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Ultrasonic scalpel (3) Operation skills

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Update time : 2023-11-15 15:42:00
The four major functions of ultrasonic scalpel: cutting, coagulation, clamping, and separation. Among them, separation is second only to cutting. Only when the anatomical gap is clearly separated can the ultrasonic knife be used for cutting. Blindly inserting the ultrasonic knife into the tissue for cutting is unsafe.
1. Extension action
The blade of the ultrasonic scalpel is in the shape of a blood vessel forceps, so it can be used as a blood vessel forceps for separation. The spreading action is an extremely important action. The more stretching movements are used, the less time wasted changing instruments. It also makes the anatomy clearer and the surgery safer.
The purpose of distraction can be to create a cutting gap for the ultrasonic scalpel, or it can be used to free the sheath of blood vessels and free the gap between lymph nodes and blood vessels. It can separate blood vessels and separate bronchi.
Because the front end of the ultrasonic scalpel blade is blunt, it is safer than sharp vascular forceps. Moreover, the temperature of the ultrasonic scalpel head is not high when it is not working. At present, no cases of thermal damage caused by the ultrasonic scalpel when it is not working have been found.
The purpose of stretching is to reveal the gap, so while stretching, you can add a little upward and outward movement.
Continuously use the spreading action to provide a clear cutting gap for the ultrasonic knife, rather than directly inserting the ultrasonic knife into the gap for cutting.
The ultrasonic scalpel opens and lifts the vascular sheath, making it easier and faster to free the vascular sheath.
When freeing the gap, pay attention to the coordination of the suction device. The suction device and the ultrasonic scalpel cooperate with each other and can be used to open various tunnels. For example, tunnels for pulmonary fissures, lymph node dissection using the tunnel method, etc.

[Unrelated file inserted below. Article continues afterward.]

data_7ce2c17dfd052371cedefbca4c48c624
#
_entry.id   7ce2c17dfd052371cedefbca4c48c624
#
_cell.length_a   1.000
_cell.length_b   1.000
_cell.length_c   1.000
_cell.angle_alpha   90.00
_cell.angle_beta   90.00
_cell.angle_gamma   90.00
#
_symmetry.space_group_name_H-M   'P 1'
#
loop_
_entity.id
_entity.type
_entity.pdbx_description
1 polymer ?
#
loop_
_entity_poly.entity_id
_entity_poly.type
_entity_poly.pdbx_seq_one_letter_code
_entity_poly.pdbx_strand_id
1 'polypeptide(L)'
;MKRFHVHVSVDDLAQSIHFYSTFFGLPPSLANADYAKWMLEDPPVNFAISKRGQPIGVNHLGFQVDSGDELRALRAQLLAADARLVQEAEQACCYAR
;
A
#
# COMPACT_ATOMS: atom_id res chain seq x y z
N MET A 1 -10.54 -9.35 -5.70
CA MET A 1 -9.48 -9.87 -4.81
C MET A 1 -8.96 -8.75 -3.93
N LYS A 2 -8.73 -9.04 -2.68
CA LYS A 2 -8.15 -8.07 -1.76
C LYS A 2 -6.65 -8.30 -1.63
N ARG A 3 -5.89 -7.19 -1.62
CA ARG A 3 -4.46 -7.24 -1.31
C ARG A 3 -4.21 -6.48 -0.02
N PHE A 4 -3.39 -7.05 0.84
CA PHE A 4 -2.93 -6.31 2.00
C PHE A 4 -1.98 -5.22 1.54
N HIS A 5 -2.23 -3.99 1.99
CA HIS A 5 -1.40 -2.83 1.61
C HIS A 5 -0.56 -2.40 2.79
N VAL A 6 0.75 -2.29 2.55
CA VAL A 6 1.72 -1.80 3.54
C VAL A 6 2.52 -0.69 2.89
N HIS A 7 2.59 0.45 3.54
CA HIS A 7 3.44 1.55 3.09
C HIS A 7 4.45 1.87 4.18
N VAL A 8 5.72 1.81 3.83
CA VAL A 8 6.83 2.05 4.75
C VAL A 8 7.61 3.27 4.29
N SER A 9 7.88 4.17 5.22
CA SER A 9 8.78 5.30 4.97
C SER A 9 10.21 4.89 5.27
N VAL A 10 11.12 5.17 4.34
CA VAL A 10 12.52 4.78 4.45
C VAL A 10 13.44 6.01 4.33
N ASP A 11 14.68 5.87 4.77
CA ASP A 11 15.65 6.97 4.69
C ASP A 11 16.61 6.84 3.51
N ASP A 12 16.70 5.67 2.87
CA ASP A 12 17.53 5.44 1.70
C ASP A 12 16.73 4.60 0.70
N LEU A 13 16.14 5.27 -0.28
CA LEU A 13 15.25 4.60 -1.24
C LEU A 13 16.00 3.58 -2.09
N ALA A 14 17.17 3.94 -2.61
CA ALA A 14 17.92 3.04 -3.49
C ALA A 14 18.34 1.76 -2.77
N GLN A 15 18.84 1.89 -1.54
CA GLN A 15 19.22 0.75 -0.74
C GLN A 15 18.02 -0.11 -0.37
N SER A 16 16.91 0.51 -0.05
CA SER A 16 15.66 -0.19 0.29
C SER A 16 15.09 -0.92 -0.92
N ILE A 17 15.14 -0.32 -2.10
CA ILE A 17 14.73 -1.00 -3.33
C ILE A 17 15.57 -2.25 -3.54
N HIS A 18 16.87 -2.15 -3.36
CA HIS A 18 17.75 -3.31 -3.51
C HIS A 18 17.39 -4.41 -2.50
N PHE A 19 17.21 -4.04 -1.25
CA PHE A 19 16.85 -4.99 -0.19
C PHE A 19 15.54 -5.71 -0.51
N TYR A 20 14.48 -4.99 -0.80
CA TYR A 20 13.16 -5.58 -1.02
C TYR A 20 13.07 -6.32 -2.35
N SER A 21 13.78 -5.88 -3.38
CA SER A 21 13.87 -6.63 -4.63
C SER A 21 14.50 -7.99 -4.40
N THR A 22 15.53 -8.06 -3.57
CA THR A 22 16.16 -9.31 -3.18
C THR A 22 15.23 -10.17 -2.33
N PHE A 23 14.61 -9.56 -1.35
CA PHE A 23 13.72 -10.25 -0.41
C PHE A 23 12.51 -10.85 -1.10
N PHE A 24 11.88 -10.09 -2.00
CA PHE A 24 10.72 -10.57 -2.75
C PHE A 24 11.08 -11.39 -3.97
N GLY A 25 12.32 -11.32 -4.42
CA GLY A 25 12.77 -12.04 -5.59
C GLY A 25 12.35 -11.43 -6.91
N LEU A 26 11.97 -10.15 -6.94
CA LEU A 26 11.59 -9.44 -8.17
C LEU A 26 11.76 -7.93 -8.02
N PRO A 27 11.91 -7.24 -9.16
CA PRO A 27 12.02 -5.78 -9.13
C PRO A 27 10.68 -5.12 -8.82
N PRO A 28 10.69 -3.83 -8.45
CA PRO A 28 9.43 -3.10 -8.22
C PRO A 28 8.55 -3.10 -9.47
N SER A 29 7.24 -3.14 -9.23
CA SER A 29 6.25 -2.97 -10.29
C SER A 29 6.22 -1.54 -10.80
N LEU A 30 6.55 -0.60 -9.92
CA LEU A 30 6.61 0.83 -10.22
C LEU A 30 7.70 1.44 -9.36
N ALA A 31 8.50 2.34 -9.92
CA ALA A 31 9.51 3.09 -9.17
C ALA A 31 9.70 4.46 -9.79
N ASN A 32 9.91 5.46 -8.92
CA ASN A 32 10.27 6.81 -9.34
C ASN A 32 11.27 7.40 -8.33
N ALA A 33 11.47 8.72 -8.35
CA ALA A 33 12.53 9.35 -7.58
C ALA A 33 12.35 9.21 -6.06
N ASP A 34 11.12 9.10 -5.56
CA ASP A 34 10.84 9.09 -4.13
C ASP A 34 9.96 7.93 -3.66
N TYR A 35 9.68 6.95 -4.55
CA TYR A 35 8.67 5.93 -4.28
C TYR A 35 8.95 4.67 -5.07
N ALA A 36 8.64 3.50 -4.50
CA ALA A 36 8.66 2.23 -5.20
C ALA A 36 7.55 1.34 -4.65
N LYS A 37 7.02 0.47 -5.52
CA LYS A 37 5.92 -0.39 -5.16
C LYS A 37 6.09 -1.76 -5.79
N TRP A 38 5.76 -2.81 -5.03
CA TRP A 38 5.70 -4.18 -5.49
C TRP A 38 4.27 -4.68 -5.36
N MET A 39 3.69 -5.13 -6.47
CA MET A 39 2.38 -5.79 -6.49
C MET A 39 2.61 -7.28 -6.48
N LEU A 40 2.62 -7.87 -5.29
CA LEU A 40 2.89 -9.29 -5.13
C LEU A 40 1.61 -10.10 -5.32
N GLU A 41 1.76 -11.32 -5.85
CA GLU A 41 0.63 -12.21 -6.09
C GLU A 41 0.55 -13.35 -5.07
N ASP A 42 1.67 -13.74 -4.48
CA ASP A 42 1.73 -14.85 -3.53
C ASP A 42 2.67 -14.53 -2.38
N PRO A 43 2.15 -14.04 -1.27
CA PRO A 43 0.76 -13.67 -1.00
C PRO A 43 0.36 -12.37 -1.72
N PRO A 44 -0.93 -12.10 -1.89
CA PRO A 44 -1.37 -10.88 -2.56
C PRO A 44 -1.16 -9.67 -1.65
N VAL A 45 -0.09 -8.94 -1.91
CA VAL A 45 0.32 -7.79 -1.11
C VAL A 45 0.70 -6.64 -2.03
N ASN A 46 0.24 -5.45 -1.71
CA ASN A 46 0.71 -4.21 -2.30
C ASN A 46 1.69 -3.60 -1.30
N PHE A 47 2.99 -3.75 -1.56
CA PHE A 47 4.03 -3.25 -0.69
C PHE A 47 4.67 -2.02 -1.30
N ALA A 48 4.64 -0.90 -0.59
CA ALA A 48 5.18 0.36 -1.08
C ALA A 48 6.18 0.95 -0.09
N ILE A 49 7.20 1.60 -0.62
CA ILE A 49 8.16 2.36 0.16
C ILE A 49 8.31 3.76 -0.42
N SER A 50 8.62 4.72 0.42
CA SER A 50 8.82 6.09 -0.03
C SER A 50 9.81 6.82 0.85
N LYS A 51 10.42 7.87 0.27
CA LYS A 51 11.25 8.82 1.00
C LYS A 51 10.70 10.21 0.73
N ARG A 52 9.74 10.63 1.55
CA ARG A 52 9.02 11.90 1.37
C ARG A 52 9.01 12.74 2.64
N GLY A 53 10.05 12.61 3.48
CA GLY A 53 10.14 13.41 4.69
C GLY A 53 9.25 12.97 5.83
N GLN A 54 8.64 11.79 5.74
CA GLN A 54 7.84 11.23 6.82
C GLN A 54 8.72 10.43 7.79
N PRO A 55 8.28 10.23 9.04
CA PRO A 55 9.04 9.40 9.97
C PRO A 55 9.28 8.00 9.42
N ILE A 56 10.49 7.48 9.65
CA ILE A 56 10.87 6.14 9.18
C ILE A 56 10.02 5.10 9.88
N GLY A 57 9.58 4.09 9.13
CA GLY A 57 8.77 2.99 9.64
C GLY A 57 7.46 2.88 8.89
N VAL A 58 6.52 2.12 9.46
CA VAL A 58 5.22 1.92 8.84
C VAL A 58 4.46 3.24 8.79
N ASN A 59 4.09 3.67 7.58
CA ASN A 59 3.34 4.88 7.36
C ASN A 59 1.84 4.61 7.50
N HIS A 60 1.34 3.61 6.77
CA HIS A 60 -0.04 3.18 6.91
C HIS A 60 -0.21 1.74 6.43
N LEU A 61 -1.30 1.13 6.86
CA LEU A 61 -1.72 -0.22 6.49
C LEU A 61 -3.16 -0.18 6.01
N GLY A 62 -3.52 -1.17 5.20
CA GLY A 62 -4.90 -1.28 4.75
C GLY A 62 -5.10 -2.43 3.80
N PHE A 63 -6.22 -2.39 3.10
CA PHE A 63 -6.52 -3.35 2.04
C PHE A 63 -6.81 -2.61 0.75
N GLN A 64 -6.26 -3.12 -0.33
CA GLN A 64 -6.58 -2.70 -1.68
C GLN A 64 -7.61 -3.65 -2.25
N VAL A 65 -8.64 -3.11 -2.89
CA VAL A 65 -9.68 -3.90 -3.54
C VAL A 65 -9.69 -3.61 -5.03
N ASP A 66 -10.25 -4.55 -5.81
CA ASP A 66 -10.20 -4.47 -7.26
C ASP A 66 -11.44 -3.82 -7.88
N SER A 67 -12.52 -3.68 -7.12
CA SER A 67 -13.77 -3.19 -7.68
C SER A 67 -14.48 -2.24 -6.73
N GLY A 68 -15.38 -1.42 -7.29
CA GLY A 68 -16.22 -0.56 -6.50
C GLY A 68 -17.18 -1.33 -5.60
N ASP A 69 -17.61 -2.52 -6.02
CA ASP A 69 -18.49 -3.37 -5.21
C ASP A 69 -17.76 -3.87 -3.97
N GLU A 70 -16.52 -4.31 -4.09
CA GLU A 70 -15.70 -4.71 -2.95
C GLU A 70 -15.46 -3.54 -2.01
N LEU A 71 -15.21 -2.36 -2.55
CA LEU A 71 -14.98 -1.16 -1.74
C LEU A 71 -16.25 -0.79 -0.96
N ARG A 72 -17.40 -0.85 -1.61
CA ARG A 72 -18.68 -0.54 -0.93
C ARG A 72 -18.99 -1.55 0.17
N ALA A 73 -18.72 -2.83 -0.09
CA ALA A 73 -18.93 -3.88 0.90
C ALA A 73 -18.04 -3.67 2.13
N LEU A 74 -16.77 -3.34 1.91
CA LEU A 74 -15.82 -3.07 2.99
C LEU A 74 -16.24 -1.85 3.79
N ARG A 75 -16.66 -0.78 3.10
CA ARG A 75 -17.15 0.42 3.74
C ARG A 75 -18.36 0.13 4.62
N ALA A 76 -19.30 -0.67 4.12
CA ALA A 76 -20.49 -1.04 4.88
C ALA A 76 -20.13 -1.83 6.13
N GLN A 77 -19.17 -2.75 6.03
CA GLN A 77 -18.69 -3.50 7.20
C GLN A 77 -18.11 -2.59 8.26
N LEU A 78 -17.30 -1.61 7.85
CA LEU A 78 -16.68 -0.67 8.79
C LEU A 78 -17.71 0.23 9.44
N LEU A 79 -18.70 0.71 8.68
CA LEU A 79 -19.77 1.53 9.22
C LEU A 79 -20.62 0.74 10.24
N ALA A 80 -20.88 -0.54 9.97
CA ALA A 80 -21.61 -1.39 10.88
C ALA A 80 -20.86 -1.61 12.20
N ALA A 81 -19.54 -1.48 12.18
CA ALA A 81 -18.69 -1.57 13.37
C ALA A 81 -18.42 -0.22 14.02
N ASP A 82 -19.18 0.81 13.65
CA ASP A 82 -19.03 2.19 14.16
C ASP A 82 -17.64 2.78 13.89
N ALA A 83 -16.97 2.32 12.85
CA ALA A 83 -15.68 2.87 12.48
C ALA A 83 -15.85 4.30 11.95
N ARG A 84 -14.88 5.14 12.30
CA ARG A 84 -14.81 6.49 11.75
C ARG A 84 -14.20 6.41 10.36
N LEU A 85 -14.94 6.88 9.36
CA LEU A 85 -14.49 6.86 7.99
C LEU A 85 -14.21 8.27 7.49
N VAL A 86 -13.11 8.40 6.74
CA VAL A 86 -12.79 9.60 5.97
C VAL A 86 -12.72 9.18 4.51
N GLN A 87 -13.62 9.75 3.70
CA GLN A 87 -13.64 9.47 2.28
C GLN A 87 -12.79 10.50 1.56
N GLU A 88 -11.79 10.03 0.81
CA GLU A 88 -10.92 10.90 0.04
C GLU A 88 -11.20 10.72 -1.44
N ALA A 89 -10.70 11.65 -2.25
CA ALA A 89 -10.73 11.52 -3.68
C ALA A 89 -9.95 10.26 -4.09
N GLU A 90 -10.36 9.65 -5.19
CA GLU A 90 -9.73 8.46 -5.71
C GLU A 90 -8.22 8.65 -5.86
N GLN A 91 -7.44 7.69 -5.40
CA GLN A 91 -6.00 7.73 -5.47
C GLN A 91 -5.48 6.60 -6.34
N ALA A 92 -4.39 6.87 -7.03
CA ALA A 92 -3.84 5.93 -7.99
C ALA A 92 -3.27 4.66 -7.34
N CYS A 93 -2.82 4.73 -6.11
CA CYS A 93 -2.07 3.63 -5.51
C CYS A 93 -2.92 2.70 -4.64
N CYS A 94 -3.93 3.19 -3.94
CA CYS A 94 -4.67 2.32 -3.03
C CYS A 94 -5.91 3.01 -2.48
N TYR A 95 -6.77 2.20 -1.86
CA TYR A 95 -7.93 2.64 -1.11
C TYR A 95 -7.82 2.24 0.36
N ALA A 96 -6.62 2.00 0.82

During laparoscopic right pneumonectomy, the ultrasonic scalpel is freeing the right pulmonary artery trunk, which shows that it is safe and does not cause thermal damage in the non-working state.
(2) Pushing action
The front head of the ultrasonic scalpel is blunt, and its non-working state has a low temperature, so the blade can be used for pushing, which is a blunt separation method. In fact, the push-pull separation action is generally performed by the suction device. However, in many cases, the suction device is responsible for the important task of exposure and cannot be removed. At this time, using an ultrasonic scalpel to perform blunt separation can save a lot of time in changing instruments. The right hand is used as a mobile hand to separate tissues, making the operation more comfortable.
As long as the tissue is loose and has gaps, pushing can be used. When pushing, pay attention to maintaining a certain tension in the tissue gap. The amplitude and strength of pushing need to be determined according to the specific conditions during the operation. Of course, this is also related to the surgeon's personal habits.
Beginners should move gently and gently, with smaller amplitudes. Sharp pushing can cause tissue tearing and bleeding. During the push-and-pull separation process, if you encounter cord-like tissue, you can use an ultrasonic scalpel to cut it off and continue moving forward.
It has been proven to be safe for the ultrasonic scalpel to contact blood vessels when it is not in action. When using the super knife, be careful not to clamp too much tissue at one time, and do not cut for more than 20 seconds, otherwise the temperature of the cutter head will be too high.
When cleaning lymph nodes, the aspirator is responsible for the exposure work, and the ultrasonic scalpel frees up the gap through pushing and pushing separation, providing a safe space for the next cutting action of the ultrasonic scalpel. What is pushed underneath the ultrasound scalpel is the vena cava.
Use an ultrasonic scalpel to push the lymph nodes farther away to make the tissue gaps clearer and increase the operating space. If the lymph nodes are too dense to be pushed, an ultrasonic scalpel will be used to close the lymph nodes and cut them off.
The aspirator stirs up the azygos vein, and the ultrasonic scalpel bluntly peels off the lymphoid tissue, and then further cuts it after identification. Of course, it may be better to grasp the lymph nodes here. Some people believe that lymph node dissection should be performed without grasping, which can reduce the chance of metastasis.
The ultrasonic scalpel pushes the lymphatic tissue upward, and there is also a bit of shaving action here. Of course, when faced with this situation, expansion movements can also be used to make the anatomy clearer.
(3) Provoke action
The working surface of the blade of the ultrasonic scalpel is relatively small, so it is often used to lift tissue and then cut it. Because the hemostatic cutting of ultrasonic scalpel is completed in one step, and the cutting is also part of the sharp separation, many actions are difficult to completely classify.